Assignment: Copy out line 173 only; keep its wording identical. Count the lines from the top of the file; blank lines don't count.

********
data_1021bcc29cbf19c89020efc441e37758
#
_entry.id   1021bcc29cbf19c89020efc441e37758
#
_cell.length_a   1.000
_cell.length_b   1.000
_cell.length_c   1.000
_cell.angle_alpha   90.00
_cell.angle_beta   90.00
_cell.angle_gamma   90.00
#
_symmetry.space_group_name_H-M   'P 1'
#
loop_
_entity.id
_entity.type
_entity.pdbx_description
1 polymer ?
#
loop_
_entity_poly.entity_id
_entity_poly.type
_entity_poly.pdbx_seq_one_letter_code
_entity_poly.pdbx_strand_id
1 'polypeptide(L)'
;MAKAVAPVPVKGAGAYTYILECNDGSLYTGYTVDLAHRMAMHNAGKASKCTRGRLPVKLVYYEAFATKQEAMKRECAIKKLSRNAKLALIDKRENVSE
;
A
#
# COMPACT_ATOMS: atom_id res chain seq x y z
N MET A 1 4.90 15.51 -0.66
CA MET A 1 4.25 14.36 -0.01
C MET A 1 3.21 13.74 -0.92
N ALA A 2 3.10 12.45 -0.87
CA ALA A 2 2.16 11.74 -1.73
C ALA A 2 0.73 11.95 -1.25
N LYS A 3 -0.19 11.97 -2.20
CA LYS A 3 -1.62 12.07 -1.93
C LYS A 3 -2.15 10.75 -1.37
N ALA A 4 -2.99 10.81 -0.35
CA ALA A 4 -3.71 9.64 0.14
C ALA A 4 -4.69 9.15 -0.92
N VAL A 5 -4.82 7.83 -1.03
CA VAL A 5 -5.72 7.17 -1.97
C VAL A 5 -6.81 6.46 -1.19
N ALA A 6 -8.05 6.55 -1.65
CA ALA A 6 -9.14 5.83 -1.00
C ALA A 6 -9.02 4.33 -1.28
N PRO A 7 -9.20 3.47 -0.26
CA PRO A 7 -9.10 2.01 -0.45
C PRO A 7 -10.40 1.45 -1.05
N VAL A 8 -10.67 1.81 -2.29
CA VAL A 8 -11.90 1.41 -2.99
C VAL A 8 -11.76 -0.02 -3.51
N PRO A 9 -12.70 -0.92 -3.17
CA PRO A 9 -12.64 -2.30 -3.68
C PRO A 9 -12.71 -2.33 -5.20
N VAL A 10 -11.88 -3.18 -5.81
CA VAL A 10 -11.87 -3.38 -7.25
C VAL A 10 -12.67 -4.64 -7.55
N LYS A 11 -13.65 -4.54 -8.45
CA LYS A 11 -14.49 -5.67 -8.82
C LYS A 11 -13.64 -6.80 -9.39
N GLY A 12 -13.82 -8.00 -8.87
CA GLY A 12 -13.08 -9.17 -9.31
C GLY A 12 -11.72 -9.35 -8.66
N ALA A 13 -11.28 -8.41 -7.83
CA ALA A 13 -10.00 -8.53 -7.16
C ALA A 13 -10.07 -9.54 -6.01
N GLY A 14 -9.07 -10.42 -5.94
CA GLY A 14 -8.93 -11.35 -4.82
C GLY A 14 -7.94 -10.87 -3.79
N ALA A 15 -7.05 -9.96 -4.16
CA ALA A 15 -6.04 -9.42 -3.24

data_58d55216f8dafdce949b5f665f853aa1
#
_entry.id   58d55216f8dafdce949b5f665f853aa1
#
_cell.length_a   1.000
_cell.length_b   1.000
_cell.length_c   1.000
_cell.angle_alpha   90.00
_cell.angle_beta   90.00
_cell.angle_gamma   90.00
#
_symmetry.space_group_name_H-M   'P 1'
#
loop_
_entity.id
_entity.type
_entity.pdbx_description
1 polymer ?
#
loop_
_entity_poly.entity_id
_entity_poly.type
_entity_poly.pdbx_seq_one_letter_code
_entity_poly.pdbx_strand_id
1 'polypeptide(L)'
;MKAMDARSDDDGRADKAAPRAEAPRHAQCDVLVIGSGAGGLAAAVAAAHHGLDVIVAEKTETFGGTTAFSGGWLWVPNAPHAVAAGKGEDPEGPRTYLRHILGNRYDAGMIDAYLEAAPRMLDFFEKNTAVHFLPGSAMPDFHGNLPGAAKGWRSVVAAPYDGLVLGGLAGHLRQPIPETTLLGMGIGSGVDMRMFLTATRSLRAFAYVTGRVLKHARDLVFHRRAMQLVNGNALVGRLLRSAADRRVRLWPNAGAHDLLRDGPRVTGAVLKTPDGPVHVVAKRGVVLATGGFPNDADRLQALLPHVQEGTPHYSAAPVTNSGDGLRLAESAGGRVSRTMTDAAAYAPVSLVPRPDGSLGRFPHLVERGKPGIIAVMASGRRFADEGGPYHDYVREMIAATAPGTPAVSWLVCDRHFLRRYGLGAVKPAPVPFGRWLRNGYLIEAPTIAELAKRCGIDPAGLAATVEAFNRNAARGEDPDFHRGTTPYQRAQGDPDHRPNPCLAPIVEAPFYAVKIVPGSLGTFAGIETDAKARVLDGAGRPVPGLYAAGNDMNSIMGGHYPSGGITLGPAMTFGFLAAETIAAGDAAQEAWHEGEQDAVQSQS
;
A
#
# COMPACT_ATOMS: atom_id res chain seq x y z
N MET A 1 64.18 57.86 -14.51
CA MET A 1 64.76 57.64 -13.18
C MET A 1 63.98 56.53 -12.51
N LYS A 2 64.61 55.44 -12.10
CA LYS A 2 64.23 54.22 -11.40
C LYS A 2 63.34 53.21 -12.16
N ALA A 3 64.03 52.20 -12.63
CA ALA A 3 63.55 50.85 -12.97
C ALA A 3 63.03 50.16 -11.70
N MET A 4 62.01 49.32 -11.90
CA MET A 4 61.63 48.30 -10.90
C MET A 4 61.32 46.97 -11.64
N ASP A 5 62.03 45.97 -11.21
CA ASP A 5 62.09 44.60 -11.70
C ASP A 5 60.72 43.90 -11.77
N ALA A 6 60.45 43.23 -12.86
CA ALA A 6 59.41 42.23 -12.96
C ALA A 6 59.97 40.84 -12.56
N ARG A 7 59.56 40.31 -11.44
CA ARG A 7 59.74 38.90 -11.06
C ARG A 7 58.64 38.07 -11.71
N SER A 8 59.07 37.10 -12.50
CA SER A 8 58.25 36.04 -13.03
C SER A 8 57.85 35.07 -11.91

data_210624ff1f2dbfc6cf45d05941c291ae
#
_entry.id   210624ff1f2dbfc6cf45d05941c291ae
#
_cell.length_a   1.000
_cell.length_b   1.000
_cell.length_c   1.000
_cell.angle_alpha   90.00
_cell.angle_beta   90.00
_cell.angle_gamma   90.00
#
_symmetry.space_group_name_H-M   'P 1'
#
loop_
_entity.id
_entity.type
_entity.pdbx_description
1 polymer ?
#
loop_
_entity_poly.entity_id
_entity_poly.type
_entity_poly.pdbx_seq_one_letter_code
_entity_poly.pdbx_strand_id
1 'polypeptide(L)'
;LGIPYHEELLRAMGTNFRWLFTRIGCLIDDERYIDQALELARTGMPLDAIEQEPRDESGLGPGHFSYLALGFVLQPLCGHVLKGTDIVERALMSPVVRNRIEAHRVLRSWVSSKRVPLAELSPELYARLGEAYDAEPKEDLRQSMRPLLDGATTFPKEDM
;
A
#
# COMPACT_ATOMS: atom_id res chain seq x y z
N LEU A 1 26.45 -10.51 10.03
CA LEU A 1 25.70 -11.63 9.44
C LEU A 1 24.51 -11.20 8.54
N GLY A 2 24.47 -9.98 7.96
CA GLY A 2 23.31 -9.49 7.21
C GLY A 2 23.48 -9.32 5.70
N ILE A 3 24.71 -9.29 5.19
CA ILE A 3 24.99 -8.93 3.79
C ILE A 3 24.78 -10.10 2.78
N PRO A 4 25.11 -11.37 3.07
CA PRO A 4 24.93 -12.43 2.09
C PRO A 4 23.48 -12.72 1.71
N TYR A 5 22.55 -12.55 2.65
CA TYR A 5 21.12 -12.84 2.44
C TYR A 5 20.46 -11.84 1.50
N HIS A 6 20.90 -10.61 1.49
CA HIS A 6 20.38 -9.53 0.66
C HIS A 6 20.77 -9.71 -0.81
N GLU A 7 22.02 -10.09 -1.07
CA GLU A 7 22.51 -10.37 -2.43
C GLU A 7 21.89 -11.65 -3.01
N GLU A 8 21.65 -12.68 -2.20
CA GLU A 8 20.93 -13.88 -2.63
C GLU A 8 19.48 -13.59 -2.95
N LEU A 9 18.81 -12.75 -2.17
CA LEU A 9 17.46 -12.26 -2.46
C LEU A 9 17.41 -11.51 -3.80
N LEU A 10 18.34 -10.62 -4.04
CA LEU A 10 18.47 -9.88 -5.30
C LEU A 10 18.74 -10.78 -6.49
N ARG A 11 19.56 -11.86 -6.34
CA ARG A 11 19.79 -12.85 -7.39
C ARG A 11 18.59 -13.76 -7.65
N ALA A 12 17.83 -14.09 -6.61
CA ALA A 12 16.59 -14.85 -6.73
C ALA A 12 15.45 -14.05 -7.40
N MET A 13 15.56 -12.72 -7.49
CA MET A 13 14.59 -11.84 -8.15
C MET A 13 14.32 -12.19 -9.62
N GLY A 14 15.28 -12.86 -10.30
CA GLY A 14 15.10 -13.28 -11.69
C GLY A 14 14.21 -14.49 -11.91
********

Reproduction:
C TYR A 5 20.46 -11.84 1.50